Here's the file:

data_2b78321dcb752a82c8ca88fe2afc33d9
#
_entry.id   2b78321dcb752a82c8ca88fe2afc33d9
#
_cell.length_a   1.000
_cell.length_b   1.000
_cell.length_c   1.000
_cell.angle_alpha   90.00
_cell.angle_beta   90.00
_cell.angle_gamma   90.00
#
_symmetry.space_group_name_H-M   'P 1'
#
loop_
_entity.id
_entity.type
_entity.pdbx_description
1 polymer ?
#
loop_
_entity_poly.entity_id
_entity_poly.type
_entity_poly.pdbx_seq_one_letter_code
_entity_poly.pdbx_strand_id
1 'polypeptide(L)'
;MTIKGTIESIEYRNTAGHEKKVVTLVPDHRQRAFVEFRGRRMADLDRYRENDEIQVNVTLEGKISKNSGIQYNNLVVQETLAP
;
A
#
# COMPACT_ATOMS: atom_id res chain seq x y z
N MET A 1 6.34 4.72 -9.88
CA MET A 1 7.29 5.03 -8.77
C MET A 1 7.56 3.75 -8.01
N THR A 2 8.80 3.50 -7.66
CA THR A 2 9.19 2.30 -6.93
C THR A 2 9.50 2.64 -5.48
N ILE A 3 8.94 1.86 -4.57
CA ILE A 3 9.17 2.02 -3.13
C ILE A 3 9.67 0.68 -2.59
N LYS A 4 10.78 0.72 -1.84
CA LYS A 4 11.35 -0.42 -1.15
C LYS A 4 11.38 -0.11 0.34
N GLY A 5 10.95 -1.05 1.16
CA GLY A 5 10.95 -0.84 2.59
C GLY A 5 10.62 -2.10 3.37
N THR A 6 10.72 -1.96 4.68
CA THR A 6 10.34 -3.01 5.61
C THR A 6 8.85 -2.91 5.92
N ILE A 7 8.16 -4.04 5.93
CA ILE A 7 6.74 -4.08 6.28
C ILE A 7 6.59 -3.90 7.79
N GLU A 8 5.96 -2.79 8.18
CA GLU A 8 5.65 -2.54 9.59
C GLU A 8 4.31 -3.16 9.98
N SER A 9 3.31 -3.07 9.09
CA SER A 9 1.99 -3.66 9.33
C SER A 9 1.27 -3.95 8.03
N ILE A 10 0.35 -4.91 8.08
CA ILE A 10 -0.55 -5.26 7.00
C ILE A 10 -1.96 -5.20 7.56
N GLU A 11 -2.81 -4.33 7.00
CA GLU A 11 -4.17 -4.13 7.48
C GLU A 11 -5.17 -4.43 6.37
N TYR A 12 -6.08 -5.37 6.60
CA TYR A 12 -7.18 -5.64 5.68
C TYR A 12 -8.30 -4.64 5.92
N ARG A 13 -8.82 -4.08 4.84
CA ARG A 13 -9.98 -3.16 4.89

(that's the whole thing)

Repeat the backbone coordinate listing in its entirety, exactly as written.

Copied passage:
data_2b78321dcb752a82c8ca88fe2afc33d9
#
_entry.id   2b78321dcb752a82c8ca88fe2afc33d9
#
_cell.length_a   1.000
_cell.length_b   1.000
_cell.length_c   1.000
_cell.angle_alpha   90.00
_cell.angle_beta   90.00
_cell.angle_gamma   90.00
#
_symmetry.space_group_name_H-M   'P 1'
#
loop_
_entity.id
_entity.type
_entity.pdbx_description
1 polymer ?
#
loop_
_entity_poly.entity_id
_entity_poly.type
_entity_poly.pdbx_seq_one_letter_code
_entity_poly.pdbx_strand_id
1 'polypeptide(L)'
;MTIKGTIESIEYRNTAGHEKKVVTLVPDHRQRAFVEFRGRRMADLDRYRENDEIQVNVTLEGKISKNSGIQYNNLVVQETLAP
;
A
#
# COMPACT_ATOMS: atom_id res chain seq x y z
N MET A 1 6.34 4.72 -9.88
CA MET A 1 7.29 5.03 -8.77
C MET A 1 7.56 3.75 -8.01
N THR A 2 8.80 3.50 -7.66
CA THR A 2 9.19 2.30 -6.93
C THR A 2 9.50 2.64 -5.48
N ILE A 3 8.94 1.86 -4.57
CA ILE A 3 9.17 2.02 -3.13
C ILE A 3 9.67 0.68 -2.59
N LYS A 4 10.78 0.72 -1.84
CA LYS A 4 11.35 -0.42 -1.15
C LYS A 4 11.38 -0.11 0.34
N GLY A 5 10.95 -1.05 1.16
CA GLY A 5 10.95 -0.84 2.59
C GLY A 5 10.62 -2.10 3.37
N THR A 6 10.72 -1.96 4.68
CA THR A 6 10.34 -3.01 5.61
C THR A 6 8.85 -2.91 5.92
N ILE A 7 8.16 -4.04 5.93
CA ILE A 7 6.74 -4.08 6.28
C ILE A 7 6.59 -3.90 7.79
N GLU A 8 5.96 -2.79 8.18
CA GLU A 8 5.65 -2.54 9.59
C GLU A 8 4.31 -3.16 9.98
N SER A 9 3.31 -3.07 9.09
CA SER A 9 1.99 -3.66 9.33
C SER A 9 1.27 -3.95 8.03
N ILE A 10 0.35 -4.91 8.08
CA ILE A 10 -0.55 -5.26 7.00
C ILE A 10 -1.96 -5.20 7.56
N GLU A 11 -2.81 -4.33 7.00
CA GLU A 11 -4.17 -4.13 7.48
C GLU A 11 -5.17 -4.43 6.37
N TYR A 12 -6.08 -5.37 6.60
CA TYR A 12 -7.18 -5.64 5.68
C TYR A 12 -8.30 -4.64 5.92
N ARG A 13 -8.82 -4.08 4.84
CA ARG A 13 -9.98 -3.16 4.89